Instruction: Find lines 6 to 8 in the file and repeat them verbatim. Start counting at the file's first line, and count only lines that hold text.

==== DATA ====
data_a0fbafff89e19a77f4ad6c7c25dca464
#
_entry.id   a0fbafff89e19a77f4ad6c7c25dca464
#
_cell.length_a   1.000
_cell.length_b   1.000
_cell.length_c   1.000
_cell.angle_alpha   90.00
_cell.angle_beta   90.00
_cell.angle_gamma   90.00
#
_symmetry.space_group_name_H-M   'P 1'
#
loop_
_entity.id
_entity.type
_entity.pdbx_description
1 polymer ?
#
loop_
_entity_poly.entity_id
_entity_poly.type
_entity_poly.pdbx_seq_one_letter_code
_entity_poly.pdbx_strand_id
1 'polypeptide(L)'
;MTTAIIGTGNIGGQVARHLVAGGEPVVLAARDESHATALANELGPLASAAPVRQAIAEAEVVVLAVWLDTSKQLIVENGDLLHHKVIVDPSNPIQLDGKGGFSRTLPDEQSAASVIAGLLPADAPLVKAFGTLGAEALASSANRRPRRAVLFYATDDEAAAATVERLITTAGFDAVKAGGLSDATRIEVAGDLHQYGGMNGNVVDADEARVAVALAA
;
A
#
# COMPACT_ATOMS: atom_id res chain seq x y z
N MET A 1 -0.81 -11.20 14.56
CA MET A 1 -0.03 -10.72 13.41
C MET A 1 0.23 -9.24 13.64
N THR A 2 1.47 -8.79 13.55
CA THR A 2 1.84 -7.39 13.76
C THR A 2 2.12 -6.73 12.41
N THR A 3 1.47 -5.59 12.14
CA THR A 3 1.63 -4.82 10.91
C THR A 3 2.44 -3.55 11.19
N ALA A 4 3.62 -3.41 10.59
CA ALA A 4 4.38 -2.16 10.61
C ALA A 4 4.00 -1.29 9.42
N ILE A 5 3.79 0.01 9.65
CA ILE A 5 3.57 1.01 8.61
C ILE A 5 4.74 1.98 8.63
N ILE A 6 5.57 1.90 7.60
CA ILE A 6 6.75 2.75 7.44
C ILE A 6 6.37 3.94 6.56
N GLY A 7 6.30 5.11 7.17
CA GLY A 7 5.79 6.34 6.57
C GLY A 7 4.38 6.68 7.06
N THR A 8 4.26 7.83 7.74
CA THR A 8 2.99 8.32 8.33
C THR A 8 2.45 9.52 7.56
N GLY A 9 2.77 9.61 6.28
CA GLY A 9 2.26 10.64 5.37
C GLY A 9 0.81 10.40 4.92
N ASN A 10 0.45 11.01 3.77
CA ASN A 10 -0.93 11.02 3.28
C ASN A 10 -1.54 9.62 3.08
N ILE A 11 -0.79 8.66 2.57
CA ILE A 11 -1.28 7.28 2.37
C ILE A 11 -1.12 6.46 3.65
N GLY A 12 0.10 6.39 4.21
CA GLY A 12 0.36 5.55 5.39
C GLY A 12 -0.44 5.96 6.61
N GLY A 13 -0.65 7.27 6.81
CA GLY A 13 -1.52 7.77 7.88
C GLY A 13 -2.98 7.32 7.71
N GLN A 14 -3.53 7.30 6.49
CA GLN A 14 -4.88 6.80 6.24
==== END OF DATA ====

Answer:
_cell.length_b   1.000
_cell.length_c   1.000
_cell.angle_alpha   90.00